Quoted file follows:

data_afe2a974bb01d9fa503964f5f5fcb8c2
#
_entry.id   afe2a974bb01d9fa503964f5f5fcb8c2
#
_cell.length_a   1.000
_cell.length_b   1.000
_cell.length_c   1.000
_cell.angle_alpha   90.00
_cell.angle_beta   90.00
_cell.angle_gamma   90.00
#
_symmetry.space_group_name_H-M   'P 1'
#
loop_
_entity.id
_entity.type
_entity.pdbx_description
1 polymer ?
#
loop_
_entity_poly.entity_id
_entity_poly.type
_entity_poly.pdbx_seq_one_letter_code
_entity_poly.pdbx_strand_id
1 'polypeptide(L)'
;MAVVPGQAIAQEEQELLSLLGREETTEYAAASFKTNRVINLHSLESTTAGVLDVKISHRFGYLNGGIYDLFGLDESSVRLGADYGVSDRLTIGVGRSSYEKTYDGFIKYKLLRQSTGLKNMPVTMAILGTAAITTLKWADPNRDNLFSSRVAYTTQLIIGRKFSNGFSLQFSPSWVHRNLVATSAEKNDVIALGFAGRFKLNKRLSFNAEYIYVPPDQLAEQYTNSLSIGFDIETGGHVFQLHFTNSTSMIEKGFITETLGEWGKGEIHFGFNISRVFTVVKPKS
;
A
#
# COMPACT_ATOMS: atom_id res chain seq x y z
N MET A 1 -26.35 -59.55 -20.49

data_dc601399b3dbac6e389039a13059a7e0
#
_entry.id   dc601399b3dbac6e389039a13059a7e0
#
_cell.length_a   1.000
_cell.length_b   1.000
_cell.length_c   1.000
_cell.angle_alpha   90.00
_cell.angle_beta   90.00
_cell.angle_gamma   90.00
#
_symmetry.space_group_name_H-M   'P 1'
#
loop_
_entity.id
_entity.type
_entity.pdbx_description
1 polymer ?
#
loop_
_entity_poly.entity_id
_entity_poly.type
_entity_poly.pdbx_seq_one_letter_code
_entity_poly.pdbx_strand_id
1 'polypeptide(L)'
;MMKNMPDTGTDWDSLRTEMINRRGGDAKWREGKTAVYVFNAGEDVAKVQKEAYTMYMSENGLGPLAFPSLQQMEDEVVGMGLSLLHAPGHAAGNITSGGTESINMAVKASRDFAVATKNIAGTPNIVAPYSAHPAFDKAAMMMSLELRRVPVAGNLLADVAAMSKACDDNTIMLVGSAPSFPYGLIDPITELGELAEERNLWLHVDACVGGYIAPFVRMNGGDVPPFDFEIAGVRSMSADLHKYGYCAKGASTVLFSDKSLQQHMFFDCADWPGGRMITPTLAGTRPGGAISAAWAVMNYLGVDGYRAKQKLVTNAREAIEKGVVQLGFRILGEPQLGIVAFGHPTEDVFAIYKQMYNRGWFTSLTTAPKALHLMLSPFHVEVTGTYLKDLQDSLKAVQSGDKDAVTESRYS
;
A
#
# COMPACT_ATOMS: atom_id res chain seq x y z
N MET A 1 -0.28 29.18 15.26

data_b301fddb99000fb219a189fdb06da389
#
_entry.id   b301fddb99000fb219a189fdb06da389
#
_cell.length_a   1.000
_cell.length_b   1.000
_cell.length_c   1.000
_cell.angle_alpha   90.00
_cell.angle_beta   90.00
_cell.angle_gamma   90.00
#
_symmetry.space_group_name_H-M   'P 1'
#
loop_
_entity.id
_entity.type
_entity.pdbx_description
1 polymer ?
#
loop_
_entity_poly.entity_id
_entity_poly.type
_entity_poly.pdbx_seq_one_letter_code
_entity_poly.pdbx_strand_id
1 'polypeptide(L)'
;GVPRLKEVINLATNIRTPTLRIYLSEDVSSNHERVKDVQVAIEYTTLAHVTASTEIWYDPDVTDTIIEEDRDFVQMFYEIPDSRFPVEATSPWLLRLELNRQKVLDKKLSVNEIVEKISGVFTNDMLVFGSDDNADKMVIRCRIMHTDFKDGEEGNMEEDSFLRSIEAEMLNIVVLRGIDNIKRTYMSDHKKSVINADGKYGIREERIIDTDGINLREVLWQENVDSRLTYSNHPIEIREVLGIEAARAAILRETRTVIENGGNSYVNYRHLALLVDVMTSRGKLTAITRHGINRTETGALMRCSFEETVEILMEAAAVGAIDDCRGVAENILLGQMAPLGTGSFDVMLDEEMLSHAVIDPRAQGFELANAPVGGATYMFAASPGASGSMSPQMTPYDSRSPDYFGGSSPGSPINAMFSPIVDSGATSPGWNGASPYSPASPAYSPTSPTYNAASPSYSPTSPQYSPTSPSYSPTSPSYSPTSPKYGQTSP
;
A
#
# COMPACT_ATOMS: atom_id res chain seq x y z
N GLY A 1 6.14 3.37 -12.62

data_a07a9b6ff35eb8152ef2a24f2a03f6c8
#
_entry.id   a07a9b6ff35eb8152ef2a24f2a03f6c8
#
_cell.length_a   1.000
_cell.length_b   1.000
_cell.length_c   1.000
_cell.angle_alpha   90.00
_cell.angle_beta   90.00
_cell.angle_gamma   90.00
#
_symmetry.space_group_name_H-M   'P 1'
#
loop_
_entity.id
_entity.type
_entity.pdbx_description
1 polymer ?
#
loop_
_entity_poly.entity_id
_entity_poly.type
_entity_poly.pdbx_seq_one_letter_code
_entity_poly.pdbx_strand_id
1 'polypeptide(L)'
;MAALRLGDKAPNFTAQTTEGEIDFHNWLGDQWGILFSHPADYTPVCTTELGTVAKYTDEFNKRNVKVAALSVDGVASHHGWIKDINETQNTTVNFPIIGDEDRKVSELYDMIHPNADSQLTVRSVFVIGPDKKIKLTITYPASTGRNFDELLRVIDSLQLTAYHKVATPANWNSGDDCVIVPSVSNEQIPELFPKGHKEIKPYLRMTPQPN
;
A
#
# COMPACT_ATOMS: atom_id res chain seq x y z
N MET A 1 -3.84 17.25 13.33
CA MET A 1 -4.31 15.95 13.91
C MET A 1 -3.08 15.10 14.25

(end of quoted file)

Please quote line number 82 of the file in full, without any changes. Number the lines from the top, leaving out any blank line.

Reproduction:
loop_